In an unprecedented move, the USGA brought both the men's U.S. Open and the U.S. Women's Open to Pinehurst No. 2 in 2014. The U.S. Open was scheduled at its normal time, ending on the third Sunday in June (Father's Day), and the women played the following week.

The resort now has eight golf courses, three hotels, a spa and extensive sports and leisure facilities. It was ranked as the world's largest golf resort by the Guinness World Records before it was surpassed by Mission Hills Golf Club in China. The property’s old-growth longleaf pine trees are home to the federally endangered Red-cockaded Woodpecker.[5]

The No. 2 course is included in the Links and the Tiger Woods PGA Tour video game series; the No. 8 course is also available for the Links game.

Pinehurst was owned by the Tufts family until 1970, when it was sold to Malcom McLean. After the property was acquired by a set of banks in 1982, it was sold to Robert H. Dedman, Sr., founder of ClubCorp.[6] When the Dedman family sold ClubCorp, they retained Pinehurst.[7]

Major tournaments hosted[edit]

Year Tournament Winner Winner's
share ($)
1936 PGA Championship United States Denny Shute 1,000
1951 Ryder Cup  United States n/a
1999 U.S. Open United States Payne Stewart 625,000
2005 U.S. Open New Zealand Michael Campbell  1,170,000
2008 U.S. Amateur New Zealand Danny Lee n/a
2014 U.S. Open Germany Martin Kaymer 1,620,000
U.S. Women's Open United States Michelle Wie 720,000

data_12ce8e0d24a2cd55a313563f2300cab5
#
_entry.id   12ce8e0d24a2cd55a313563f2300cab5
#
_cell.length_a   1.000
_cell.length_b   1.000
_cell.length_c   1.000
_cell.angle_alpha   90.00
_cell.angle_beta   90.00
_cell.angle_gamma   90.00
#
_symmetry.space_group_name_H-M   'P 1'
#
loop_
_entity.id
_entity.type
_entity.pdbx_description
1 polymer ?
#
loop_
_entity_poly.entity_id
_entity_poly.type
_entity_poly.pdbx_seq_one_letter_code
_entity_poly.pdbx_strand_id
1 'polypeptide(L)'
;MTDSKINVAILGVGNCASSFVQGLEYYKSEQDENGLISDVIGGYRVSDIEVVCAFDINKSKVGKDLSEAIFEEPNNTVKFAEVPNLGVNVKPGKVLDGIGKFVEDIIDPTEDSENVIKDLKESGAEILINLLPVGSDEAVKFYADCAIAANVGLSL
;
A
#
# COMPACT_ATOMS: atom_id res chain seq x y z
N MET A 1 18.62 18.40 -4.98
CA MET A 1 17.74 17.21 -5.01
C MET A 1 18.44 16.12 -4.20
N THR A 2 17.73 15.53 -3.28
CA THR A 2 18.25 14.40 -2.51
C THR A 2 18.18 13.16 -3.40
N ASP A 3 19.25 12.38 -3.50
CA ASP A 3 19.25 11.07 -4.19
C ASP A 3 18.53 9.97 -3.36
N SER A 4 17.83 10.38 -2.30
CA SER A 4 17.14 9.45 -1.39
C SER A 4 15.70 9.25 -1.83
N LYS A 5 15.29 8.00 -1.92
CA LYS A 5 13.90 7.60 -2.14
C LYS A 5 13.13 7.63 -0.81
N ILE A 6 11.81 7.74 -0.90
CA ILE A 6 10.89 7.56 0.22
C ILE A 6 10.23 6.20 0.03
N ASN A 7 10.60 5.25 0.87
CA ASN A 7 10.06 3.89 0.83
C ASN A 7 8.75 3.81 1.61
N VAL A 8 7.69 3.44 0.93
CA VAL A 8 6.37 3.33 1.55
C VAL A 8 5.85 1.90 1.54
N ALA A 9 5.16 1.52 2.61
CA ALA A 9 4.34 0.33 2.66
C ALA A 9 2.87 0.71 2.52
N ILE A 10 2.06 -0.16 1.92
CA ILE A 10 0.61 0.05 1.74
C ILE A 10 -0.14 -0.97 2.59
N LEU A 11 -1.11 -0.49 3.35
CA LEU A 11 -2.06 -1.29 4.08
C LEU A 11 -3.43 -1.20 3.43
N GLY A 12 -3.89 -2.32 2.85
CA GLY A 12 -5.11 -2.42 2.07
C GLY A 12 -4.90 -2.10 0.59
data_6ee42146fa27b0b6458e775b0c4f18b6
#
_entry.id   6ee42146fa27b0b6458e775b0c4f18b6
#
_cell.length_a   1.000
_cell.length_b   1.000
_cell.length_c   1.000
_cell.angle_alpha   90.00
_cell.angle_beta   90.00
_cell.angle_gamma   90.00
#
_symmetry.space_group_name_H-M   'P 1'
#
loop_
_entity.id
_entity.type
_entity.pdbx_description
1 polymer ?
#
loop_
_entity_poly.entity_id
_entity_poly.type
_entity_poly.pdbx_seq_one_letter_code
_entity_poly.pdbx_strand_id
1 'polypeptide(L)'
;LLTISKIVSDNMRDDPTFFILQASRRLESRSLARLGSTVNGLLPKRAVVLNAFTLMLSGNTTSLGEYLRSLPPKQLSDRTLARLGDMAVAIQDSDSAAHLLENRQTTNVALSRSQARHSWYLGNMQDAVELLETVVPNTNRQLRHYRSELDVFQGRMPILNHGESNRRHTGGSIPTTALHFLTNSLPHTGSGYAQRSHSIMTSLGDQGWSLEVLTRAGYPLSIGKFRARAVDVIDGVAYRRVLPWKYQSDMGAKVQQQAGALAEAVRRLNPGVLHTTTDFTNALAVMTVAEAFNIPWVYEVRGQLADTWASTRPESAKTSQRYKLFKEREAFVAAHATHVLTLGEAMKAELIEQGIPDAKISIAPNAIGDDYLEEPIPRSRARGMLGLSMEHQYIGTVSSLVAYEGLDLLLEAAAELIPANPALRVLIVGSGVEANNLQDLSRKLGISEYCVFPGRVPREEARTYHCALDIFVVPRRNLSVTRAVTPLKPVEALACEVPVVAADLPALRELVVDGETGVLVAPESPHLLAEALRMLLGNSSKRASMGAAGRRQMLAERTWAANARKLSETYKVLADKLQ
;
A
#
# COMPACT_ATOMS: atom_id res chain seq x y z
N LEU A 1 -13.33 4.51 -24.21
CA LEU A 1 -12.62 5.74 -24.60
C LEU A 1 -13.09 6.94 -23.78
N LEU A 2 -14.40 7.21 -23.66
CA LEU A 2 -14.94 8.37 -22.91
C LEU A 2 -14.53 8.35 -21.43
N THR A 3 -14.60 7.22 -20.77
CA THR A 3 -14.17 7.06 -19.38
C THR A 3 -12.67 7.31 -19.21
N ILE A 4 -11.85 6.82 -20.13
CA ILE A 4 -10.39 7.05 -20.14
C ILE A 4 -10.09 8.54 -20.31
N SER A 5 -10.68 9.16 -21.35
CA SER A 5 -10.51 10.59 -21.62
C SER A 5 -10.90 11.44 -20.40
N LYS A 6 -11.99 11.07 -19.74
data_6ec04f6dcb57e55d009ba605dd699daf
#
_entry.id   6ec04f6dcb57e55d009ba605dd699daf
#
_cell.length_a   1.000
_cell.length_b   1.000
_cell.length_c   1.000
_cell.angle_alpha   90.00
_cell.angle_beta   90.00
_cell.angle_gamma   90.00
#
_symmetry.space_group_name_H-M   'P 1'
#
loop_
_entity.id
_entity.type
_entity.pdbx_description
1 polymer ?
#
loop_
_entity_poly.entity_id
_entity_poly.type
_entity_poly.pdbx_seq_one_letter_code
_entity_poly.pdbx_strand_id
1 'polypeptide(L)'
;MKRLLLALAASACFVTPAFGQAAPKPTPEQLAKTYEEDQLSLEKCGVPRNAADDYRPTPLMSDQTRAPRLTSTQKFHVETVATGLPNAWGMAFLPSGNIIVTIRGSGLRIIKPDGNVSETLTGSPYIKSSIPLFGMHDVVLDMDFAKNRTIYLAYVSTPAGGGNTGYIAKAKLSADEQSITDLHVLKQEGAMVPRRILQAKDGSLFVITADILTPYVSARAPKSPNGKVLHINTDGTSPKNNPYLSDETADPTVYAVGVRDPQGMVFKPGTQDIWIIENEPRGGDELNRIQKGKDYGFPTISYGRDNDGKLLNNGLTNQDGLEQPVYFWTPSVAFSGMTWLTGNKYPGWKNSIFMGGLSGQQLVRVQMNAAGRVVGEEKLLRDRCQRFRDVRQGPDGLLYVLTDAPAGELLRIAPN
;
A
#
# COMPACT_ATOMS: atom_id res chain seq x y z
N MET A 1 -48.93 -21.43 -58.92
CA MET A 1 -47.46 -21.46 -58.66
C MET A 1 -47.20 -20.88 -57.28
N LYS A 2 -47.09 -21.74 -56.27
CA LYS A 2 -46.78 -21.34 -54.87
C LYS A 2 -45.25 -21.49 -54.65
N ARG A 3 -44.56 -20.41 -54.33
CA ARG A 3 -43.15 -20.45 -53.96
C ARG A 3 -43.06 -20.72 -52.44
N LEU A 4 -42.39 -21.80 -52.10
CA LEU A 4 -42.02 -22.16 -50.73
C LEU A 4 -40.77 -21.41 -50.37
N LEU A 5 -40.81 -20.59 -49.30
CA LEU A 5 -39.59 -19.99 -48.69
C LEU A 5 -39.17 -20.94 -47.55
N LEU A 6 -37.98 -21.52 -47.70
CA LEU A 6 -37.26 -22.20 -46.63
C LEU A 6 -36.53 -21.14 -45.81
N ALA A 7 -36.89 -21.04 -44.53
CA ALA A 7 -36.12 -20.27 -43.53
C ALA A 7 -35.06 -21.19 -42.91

• All held at Course No. 2

Golf courses[edit]

Pinehurst Resort operates eight golf courses; the best known Course No. 2, opened in 1907. Designed by Donald Ross, it has hosted several major tournaments.

Pinehurst No. 2[edit]

Pinehurst No. 2 [1]
Tee Rating/Slope 1 2 3 4 5 6 7 8 9 Out 10 11 12 13 14 15 16 17 18 In Total
U.S. Open 76.4 / 141 402 507 387 529 576 219 424 502 191 3737 617 483 484 382 473 202 528 205 451 3825 7562
Par U.S. Open 4 4 4 4 5 3 4 4 3 35 5 4 4 4 4 3 4 3 4 35 70
Blue 73.8 / 136 391 438 350 507 436 204 402 469 174 3371 580 453 418 375 438 183 511 186 415 3559 6930
White 70.7 / 130 376 411 330 471 425 178 385 440 148 3164 455 375 360 358 419 170 478 162 366 3143 6307
Green M:68.2/126 W:73.8/133 364 388 309 450 364 171 318 420 140 2924 436 355 334 327 347 153 436 153 357 2898 5822
Par Men's 4 4 4 5 4 3 4 5 3 36 5 4 4 4 4 3 5 3 4 36 72
Handicap 9 5 3 11 1 17 13 15 7 10 14 12 6 8 18 4 16 2
Red 70.2 / 129 338 340 283 434 274 117 311 400 124 2621 417 317 289 278 337 124 409 147 328 2646 5267

Championship croquet[edit]

Pinehurst is also the home of three championship croquet courts and a lawn bowling court. Players from around the country are attracted to this resort to play six wicket championship croquet. Mack Penwell is a US national champion, member of the United States Croquet Association hall of fame and, now retired, croquet professional at Pinehurst resort. Ron Lloyd took over as the croquet professional in 2004.

Controversy[edit]

In June 1999, National Public Radio reported that the Pinehurst Resort was using threats of trademark infringement lawsuits to prevent any businesses located in the area of Pinehurst village from using the term "Pinehurst" in their business names.[8]

References[edit]

External links[edit]

Coordinates: 35°11′22″N 79°28′04″W / 35.1895°N 79.4678°W / 35.1895; -79.4678